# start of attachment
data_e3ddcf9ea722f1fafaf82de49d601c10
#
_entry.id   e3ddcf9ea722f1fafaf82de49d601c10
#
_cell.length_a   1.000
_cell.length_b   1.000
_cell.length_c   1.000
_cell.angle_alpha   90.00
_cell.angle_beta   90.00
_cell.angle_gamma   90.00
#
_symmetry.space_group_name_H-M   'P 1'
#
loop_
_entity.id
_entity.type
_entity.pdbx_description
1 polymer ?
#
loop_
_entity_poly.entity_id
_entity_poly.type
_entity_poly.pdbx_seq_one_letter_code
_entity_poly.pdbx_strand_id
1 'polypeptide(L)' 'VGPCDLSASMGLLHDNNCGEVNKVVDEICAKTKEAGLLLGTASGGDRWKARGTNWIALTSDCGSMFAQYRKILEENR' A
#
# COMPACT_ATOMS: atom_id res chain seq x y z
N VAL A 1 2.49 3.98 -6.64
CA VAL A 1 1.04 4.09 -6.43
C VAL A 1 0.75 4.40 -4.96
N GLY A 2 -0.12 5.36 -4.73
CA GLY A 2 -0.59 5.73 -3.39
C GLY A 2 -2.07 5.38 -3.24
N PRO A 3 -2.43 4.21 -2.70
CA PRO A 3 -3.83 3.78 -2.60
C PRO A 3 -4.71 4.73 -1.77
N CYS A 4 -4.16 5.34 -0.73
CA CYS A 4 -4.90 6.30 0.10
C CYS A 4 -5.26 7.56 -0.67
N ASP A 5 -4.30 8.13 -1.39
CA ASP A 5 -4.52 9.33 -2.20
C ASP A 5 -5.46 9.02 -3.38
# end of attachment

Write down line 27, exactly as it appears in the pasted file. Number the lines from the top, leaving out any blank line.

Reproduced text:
# COMPACT_ATOMS: atom_id res chain seq x y z